I wrote earlier about the Logitech Media Server (LMS), open source software that I’ve used to turn a Raspberry Pi into a music server for my Squeezebox devices. I’m using my Raspberry Pi based Logitech Media Server a couple of months and I’ve grown very fond of it. What started as an experiment now has become a device I’m starting to rely on. I guess that eventually I have to replace the USB-HDD that I connected to the Raspberry Pi with a better one. In the meantime however I do need to maintain the LMS. In this blogpost I’ll explain how I add and remove music files from the LMS and create a simple backup of your music files. Finally I provide a tip to debug problems with the Logitech Media Server. All software that I used for this project is free and open source.
Adding, changing and deleting music files
When I buy a new CD I want to add it to my LMS. All the ripping is done on my Thinkpad T40 laptop using Asunder, a low resource ripper for Linux. In the beginning I unmounted the USB hard disk from the LMS, removed it and connected it to the laptop and copied the albums. For new albums this proved to be be a clumsy method and I quickly found myself looking for an alternative.
I decided to use FTP to transfer files over the network to the Raspberry Pi. FTP is a network protocol to transfer files between a client and a server. The software that I’m using is either FileZilla or gFTP. They have basically the same functionality but gFTP is not available for Windows while FileZilla is available for GNU/Linux, OSX and Windows. Working with both is easy enough the only problem that I had was to set the ownership for the USB hard disk on the Raspberry Pi. Only root was able to write to the disk. The reason is a bit technical and maybe confusing but I had used the Windows FAT filesystem for the USB hard disk and when I mounted it on my Linux laptop (Puppy Linux distro), ownership of all files was changed by Puppy Linux to root. At this point it was impossible to change ownership and permissions with chmod and chown from the media server. To solve this problem I had to unmount and mount the USB hard disk using the following general command:
mount device mount-point -o uid=foo -o gid=foo
or in my specific case
mount /dev/sda1 /media/usb-drive -o uid=pi -o gid=pi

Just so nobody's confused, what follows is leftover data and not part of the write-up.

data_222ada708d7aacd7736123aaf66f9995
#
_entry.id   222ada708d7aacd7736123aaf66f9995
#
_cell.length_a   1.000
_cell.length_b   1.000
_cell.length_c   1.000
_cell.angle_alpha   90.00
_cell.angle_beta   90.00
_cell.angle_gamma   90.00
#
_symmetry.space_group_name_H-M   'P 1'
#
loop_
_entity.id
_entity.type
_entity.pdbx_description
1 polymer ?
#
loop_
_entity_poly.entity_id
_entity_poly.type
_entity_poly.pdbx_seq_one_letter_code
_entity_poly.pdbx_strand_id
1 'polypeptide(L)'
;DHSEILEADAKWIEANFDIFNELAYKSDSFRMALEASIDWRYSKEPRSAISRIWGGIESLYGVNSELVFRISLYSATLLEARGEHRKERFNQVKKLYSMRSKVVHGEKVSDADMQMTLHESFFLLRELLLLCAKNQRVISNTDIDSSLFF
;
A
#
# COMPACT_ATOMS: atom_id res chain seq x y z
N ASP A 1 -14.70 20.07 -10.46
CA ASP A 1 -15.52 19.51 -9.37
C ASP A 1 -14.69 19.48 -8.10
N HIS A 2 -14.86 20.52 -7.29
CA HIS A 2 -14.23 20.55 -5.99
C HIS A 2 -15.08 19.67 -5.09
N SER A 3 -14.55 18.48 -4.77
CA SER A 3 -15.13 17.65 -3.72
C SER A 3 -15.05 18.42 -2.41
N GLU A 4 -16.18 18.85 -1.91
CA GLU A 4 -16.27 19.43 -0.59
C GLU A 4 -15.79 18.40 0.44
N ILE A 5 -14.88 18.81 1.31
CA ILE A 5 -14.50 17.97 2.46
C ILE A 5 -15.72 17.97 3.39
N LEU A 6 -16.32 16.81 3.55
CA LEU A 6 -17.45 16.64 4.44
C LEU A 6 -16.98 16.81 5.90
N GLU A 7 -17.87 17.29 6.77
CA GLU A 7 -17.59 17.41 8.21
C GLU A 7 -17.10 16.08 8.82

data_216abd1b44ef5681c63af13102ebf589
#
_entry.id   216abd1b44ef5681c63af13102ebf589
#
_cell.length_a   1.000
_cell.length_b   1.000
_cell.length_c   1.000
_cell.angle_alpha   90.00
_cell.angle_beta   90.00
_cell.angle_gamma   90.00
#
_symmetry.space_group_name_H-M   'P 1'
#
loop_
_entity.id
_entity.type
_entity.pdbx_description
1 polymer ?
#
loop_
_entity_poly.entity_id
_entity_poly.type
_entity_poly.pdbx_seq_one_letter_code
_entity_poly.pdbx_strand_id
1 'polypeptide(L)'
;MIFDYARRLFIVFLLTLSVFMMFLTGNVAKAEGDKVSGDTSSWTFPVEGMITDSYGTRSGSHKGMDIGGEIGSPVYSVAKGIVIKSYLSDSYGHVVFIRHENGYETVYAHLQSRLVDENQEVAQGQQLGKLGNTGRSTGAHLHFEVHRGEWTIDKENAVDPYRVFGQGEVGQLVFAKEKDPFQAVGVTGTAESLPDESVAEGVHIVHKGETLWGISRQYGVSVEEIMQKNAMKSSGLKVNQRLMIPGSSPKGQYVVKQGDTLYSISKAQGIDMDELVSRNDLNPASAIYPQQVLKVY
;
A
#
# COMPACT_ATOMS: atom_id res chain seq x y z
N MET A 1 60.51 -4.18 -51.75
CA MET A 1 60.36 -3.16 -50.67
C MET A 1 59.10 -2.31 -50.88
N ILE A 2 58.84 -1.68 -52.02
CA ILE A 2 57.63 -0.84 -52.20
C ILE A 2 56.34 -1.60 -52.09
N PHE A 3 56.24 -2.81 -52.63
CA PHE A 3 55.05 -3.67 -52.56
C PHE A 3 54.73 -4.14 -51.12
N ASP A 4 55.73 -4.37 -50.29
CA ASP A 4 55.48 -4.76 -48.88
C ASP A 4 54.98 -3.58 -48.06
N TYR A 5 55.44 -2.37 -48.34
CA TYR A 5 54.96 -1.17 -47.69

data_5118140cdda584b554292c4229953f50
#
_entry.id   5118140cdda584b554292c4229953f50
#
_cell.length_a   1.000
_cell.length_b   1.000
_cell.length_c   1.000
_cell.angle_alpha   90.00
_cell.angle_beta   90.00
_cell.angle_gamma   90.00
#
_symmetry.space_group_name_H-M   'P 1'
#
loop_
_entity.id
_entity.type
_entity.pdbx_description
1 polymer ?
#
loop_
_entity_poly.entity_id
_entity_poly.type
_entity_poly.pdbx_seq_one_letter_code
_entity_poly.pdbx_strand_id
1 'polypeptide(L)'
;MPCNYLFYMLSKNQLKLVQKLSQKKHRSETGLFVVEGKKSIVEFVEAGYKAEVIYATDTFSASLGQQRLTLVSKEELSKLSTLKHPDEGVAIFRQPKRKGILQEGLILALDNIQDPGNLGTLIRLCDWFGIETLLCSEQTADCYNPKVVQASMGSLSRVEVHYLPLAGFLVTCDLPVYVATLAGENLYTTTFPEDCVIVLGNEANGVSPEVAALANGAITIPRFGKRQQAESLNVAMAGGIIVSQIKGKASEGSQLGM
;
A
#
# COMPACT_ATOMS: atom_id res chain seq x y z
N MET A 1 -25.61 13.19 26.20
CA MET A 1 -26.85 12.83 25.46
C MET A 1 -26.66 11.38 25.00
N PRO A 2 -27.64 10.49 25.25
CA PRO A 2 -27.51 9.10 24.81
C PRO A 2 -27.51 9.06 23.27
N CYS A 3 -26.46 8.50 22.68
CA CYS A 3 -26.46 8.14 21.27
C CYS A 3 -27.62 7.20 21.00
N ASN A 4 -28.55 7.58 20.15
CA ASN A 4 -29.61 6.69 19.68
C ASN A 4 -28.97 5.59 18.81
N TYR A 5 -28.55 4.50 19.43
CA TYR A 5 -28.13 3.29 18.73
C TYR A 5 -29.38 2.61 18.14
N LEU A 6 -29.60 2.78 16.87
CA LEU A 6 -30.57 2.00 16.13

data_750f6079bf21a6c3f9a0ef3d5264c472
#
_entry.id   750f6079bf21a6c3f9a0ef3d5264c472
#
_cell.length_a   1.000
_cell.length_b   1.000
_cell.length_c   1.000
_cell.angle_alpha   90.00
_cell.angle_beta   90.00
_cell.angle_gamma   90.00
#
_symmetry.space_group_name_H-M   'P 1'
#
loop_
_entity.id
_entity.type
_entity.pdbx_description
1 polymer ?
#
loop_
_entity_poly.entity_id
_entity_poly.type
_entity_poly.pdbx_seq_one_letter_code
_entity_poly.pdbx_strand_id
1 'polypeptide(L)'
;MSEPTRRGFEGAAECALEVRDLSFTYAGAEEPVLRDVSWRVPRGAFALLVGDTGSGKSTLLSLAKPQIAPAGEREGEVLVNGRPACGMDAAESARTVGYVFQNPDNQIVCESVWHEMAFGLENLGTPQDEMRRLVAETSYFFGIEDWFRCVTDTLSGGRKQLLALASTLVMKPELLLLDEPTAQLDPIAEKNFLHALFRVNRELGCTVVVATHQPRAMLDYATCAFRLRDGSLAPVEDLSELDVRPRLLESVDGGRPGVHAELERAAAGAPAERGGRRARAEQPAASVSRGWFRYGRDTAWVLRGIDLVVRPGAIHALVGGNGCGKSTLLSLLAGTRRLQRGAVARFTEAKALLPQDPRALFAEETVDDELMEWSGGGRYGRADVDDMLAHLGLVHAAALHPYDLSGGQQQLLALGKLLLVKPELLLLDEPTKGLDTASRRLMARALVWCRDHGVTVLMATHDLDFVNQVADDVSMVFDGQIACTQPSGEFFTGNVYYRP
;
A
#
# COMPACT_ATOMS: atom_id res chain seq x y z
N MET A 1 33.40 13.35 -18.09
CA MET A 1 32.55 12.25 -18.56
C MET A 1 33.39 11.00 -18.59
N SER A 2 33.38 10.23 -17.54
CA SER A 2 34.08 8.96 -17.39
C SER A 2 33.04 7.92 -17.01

This command sets the ownership of all files on the USB hard disk to pi instead of root enabling me to use FileZilla and gFTP to copy files from a remote PC to the Raspberry Pi.
Adding Podcasts to the server
Podcasts can be easily added to the Logitech Media Server. First the Podcasts app must be installed on the Squeezebox player. Next to add podcasts to the list a plugin needs to be installed. To do this open the web interface in your browser and type:
<your_Raspberry_Pi_ip_address:9000> (in my case 192.168.178.69:9000)
Choose Settings at the bottom right of the web browser and then choose the Plugins tab. Now enable the Podcasts (v2.0) plugin and reboot the Raspberry Pi for the changes to take effect. The Podcasts plugin is now active and can be entered through a new tab in the Settings menu. In this tab new feeds can be entered that will immediatly be available on the Squeezebox players.
Creating a backup of the music collection
I invested a lot of time in ripping my CD collection so it would be a shame if I lost my music files due to a hard disk crash. I therefore use a very simple backup method, largely copied from the Raspberrypi.org website to ensure that my files are safe. First make sure that there’s enough harddisk space available with df -h. Next do:
tar -cvf backup.tar.gz ~/media/usb-drive
This creates a file ‘backup.tar.gz’ that contains files in /media/usb-drive, the mounting point of my USB drive and places it in the same map. Next I use (again) Filezilla to move the backup file to my desktop computer. Alternatively the ripped files on the PC they were ripped on can serve as a backup.
Debug problems with the Logitech Media Server
I didn’t encounter much problems with the LMS but if you do take a look into the log file of the server. This can be done opening a terminal on your PC and login into the Rasperry Pi with:
ssh pi@<your_network_ip_address_of_the_server> cat /var/log/squeezeboxserver/server.log
The sudo ssh command prompts for the password of the Raspberry Pi. Now look for anything suspicious in the log, copy it and do an internet search with your preferred search engine. Chances are someone already encountered the same problem.